It is well known that malignant cell transformation alters the pattern of OATP expression in organs. In fact, the gonad specific OATP6A1 has been identified as a carcinogenic antigen in lung tumors and lung tumor cell lines [131]. Human Rotor syndrome is an inherited disorder associated with OATPs. It is an autosomal recessive disorder characterized by conjugated hyperbilirubinemia, coproporphyrinuria and almost no hepatic uptake of anionic diagnostic agents due to genetic variants in OATP1B1 and OATP1B3 [132].

5. Glutathione Deficiency Causes

The alteration of glutathione transport activity is related to the deficiency or low activity of the transporters mentioned in the previous section, which is reflected in an increase in intracellular glutathione concentrations. This condition is associated with some pathologies [87,88,119].
In humans, a decrease in GSH has been associated with different conditions, such as deficiency of the enzymes involved in glutathione synthesis [133]; in this case, individuals show a limited or generalized deficiency of GSH and an accumulation of 5-oxoproline (in blood and cerebrospinal fluid) leading to metabolic acidosis [43], mental retardation, neuropsychiatric dysfunction, spinocerebellar degeneration, peripheral neuropathy, myopathy, hepato-splenomegaly, hemolytic anemia, aminoaciduria, and severe neurological complications [134]. These individuals may also develop hypersensitivity to antibiotics and are more prone to influenza virus infections [43].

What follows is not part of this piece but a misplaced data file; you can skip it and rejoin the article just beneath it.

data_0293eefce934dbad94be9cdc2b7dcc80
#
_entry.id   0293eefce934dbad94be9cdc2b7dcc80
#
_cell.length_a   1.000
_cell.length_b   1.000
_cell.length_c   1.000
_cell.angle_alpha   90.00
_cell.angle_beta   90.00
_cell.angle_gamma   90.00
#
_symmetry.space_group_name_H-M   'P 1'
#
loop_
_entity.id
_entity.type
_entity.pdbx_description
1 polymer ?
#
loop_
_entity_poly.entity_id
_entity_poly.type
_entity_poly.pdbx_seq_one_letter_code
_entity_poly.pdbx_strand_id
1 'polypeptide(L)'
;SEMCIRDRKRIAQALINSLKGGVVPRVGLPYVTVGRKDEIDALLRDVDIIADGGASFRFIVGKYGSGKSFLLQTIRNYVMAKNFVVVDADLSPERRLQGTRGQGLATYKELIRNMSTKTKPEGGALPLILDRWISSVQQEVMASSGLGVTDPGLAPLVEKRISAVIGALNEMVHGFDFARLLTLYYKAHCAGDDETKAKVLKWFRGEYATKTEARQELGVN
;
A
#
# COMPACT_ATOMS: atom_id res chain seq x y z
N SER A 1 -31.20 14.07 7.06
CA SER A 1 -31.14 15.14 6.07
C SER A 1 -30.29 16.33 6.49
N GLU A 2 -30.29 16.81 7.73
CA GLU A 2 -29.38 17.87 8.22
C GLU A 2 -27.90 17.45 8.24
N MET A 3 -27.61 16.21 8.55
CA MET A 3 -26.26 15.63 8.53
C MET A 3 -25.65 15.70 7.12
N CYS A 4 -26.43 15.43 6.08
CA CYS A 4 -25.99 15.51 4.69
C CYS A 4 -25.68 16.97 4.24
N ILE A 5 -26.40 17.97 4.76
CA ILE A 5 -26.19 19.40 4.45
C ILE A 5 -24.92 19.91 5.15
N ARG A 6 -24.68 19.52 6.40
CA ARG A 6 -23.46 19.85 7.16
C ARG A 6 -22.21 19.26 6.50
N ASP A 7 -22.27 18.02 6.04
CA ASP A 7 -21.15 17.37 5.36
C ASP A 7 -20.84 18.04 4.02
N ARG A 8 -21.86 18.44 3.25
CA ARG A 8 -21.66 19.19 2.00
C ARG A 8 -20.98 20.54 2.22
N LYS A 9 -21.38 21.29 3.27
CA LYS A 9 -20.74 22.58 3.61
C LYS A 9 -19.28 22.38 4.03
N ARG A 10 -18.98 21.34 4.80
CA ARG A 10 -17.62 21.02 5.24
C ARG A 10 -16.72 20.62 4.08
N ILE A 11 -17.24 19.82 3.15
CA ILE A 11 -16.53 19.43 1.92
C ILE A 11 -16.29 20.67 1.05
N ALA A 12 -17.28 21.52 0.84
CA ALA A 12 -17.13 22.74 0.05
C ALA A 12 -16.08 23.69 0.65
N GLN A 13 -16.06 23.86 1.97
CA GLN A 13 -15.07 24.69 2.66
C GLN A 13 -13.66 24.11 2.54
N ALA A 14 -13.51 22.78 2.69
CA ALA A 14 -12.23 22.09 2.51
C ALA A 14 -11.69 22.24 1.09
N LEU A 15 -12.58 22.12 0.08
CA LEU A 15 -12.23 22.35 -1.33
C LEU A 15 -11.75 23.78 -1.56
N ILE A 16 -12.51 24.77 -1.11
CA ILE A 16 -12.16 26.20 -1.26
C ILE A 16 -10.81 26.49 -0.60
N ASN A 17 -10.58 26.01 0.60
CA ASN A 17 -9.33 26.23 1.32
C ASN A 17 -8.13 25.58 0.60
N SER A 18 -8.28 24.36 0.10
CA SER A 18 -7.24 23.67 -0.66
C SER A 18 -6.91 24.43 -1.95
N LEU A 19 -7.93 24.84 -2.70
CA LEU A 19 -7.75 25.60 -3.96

For the aforementioned reasons, the maintenance of high concentrations of GSH is vital for most types of cell, since it plays important roles in the control of biological process, including metabolic detoxification, protein folding, vitamin regeneration, mitochondrial health, immune defense against viruses, cellular proliferation regulation, apoptosis, and redox balance, among others. Control of GSH levels is a proposed strategy for health improvement and disease prevention [135,136].
Altered levels of GSH could be the result of defects in the enzymes involved in its metabolism [133] and its excretion through the plasma membrane [137]. An example is deficiency of CFRT, a protein involved in GSH transmembrane transportation, resulting in a decrease in the GSH efflux, reducing its extracellular availability [138] and inducing an oxidative state, which ends in the apoptosis process [31,138,139].